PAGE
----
This is the heartfelt question I received from one reader, in response to my observation that everyone in the kingdom of God will have been drawn by the Father in this life, and no one drawn will fail to come; but many will fail to come because they were not drawn, and will suffer eternal conscious punishment.
This reader responds:
I am asking this for real – I want to understand. Why are some not drawn? It seems so cruel. I just don’t understand.
Some thoughts by way of response:
We have to be careful about assuming we can answer everything. The first thing to accept is that we might not be able to deal with this question to our satisfaction. God doesn’t talk all that much about why he doesn’t draw some people. He has left us somewhat ignorant, at least in regards to the finer strokes of the picture. So ultimately, this comes down to a trust issue. When God says, “You need to accept this because I say so,” there are two ways we can take that:
- The person who doesn’t trust God tends to hear it as, “Because I say so.”
- But the believer should hear it as, “Because I say so.”
The first puts the emphasis on God’s power; the second on his character. In my experience, atheists gravitate to the first way of reading it, and then vigorously deny that might makes right. Believers gravitate toward the second, yet correctly make the same denial.
We need to be very careful using words like “cruel” with respect to God’s actions. The reason is that this kind of language takes for granted a certain standard of comparison that the Bible denies. It is cruel to leave people to a fate they don’t deserve. It is cruel to punish innocent people. Or, to use another common analogy, it is cruel for a father to save some of his children from a fire while deliberately leaving others.
But the Bible does not truck with these kinds of analogies. It denies that all people are God’s children (eg 1 John 3:10), and it denies that anyone is innocent or that hell is undeserved. Rather, hell is what we all ought to receive as the just deserts of our rebellion against God. All people should go to hell.
(Now, that’s impossible to accept if we take human well-being as the nexus of goodness; but if God is the ground of goodness, what goodness is, and if we take his character and honor as the nexus of goodness—as the Bible presupposes—then it makes unerring sense.)
In any case, it seems contradictory to say that God is cruel to have mercy on some and pay their debt of guilt himself. Is that not the opposite of cruelty? If he pardoned only one person, that would still be undeserved mercy, and surely no one could complain that he hadn’t pardoned them too.
i. Apropos (2), we need to be especially careful here because our sense of injustice tends to be aroused when one person is pardoned and another is not. That seems unfair. But usually, this is because no commensurate payment was made for the pardoned person. In other words, one guilty person had to pay for their crime, and another guilty person didn’t, and the payment was simply waived. That seems certainly to be a miscarriage of justice. (Or, to vary the analogy, two equally guilty people receive vastly different sentences—that also seems unfair.)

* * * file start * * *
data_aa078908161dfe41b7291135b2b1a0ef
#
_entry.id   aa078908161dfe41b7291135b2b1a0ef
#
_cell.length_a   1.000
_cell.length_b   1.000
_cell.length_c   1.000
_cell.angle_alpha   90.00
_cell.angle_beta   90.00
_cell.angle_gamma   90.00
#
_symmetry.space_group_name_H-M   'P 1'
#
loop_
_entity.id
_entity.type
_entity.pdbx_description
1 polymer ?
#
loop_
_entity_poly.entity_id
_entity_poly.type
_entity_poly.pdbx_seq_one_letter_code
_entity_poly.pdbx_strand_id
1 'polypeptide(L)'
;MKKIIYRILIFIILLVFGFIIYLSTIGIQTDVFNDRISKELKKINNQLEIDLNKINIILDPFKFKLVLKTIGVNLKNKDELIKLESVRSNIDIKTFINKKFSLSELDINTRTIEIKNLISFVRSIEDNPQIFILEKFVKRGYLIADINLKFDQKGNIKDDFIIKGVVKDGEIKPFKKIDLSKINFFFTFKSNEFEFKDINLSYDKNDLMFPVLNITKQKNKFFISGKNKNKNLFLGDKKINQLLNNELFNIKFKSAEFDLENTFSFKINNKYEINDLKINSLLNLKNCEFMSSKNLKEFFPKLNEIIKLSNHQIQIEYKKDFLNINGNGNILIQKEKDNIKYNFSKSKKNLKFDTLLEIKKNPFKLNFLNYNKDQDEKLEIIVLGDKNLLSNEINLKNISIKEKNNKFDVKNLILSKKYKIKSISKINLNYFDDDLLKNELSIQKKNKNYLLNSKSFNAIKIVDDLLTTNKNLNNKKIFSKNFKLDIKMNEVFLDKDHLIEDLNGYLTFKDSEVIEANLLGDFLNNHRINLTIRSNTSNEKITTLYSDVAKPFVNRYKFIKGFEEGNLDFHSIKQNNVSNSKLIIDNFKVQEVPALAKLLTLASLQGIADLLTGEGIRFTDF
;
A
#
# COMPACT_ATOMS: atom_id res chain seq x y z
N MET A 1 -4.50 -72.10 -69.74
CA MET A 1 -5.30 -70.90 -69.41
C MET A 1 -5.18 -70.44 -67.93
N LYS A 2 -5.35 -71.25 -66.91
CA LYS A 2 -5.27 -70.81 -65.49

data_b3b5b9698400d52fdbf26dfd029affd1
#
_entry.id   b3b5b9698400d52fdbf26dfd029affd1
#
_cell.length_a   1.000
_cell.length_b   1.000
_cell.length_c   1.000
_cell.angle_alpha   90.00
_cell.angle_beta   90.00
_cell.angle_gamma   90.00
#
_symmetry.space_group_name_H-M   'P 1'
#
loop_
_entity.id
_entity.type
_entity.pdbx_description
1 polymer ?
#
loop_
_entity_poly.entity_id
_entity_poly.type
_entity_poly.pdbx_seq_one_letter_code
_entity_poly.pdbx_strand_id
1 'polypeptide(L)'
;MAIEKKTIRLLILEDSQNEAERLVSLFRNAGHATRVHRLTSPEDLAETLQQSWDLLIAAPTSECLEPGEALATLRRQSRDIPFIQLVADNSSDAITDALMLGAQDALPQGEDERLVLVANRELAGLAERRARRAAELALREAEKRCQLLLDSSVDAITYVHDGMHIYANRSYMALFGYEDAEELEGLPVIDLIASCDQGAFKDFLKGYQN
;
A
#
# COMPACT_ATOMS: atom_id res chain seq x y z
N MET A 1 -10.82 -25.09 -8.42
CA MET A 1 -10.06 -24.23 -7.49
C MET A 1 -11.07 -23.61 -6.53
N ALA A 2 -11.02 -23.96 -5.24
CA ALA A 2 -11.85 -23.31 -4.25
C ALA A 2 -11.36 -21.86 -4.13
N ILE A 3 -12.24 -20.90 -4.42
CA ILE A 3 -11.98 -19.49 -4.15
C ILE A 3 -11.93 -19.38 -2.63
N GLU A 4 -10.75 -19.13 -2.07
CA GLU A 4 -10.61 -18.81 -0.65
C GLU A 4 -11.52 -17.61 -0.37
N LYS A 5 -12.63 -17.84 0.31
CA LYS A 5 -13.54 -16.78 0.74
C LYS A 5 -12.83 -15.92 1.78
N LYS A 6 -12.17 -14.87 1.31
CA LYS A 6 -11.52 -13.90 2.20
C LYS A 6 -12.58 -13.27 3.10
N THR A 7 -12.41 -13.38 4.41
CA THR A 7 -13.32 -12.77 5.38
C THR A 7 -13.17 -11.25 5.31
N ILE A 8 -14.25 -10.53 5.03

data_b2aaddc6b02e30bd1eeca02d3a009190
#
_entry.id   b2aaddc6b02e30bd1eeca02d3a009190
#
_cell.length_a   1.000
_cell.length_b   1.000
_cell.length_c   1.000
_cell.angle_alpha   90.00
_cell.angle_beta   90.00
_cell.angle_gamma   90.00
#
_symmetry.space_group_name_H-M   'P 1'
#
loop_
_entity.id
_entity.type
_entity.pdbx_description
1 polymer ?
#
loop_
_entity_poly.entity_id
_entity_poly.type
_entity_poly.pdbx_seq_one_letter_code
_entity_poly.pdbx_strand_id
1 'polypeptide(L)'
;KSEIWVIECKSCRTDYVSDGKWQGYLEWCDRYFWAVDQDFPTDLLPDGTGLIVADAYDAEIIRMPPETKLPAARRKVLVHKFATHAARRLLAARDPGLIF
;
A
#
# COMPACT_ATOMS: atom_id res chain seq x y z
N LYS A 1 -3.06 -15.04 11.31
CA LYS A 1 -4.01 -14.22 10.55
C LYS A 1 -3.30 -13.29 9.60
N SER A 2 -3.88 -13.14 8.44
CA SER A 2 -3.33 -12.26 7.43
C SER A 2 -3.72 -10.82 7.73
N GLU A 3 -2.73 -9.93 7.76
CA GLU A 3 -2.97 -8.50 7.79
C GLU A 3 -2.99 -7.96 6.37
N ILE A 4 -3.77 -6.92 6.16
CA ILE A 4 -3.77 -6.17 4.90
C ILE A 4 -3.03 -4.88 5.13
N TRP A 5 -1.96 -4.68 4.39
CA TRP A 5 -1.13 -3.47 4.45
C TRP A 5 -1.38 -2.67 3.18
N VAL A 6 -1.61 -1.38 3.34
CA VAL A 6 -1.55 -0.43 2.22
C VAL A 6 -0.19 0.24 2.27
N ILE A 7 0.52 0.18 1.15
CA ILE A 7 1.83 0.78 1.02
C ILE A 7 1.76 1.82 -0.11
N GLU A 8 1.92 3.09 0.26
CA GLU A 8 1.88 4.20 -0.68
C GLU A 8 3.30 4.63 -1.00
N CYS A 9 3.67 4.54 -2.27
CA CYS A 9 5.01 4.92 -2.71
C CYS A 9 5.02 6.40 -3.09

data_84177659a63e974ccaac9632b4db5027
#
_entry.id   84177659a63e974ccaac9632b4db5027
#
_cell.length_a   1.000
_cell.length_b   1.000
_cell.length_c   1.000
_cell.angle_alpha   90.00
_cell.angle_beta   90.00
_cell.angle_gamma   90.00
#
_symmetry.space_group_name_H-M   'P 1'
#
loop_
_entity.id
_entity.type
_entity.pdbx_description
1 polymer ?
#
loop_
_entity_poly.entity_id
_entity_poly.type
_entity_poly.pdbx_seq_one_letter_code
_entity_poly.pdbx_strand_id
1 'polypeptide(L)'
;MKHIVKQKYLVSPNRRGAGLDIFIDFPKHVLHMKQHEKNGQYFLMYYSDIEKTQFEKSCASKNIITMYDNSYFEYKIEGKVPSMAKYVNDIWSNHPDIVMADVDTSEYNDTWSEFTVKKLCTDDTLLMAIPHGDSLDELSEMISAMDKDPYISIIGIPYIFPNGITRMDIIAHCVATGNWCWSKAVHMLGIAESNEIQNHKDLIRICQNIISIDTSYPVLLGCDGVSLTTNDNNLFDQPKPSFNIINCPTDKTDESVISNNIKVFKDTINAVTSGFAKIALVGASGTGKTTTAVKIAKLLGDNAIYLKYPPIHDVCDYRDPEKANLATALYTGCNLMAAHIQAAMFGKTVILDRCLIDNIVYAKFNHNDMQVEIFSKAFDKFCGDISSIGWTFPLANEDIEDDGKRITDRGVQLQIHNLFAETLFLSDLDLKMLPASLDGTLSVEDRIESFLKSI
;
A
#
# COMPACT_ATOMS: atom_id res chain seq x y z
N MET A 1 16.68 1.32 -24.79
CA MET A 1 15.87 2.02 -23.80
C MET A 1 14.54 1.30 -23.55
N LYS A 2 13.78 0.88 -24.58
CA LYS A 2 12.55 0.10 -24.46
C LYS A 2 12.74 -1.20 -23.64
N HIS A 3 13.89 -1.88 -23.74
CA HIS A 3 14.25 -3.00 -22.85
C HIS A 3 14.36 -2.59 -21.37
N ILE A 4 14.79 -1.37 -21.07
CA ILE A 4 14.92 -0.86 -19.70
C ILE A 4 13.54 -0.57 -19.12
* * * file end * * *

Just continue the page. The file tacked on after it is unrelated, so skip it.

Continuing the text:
But in the case of hell, it is not that the payment is waived, but that it is paid by Jesus instead of the guilty party. (I won’t cash out here how Jesus suffered hell; suffice to say the Bible does indicate that he took the penalty for sin on our behalf (1 Peter 3:18; Hebrews 9:26-28 etc).)
ii. There is an extra layer of complexity here also, because God has made pardon available to all people. However, because all people are sinners, they reject it. Thus, it is not so much that he does not pardon all people, as that all people reject his offer of pardon, and so he then elects a subset of them to gratuitously save anyway. This complicates the process of assessing his actions.
We may still feel that injustice is done if one undeserving person’s debt is repaid, and another’s is not, if the person doing the repaying seems to be choosing arbitrarily, or does not even need to choose at all. In other words, if God is able to pardon all, does it not seem unfair that he chooses to pardon only some, and quite randomly at that? Is God not above eeny-meeny-miney-mo?
This probably gets to the heart your worry about God seeming cruel. It is perhaps not so much that he is cruel to pardon only some, but that if he is able to pardon all, it seems less than wholly good for him not to. After all, wouldn’t even a fallen sinner like you or me wish to save everyone from hell if he could?
This worry has real teeth, but it also rubs up against some very hard counter-evidence:
i. If this intuition about God is right, why did he choose only Israel for his people under the old covenant? Why not make himself known to all peoples, so that everyone had the opportunity to worship him? It seems that his concern is greater than just for saving the most people possible. That may be very hard for us to understand, but it is certainly a consistent element of how he interacts with people.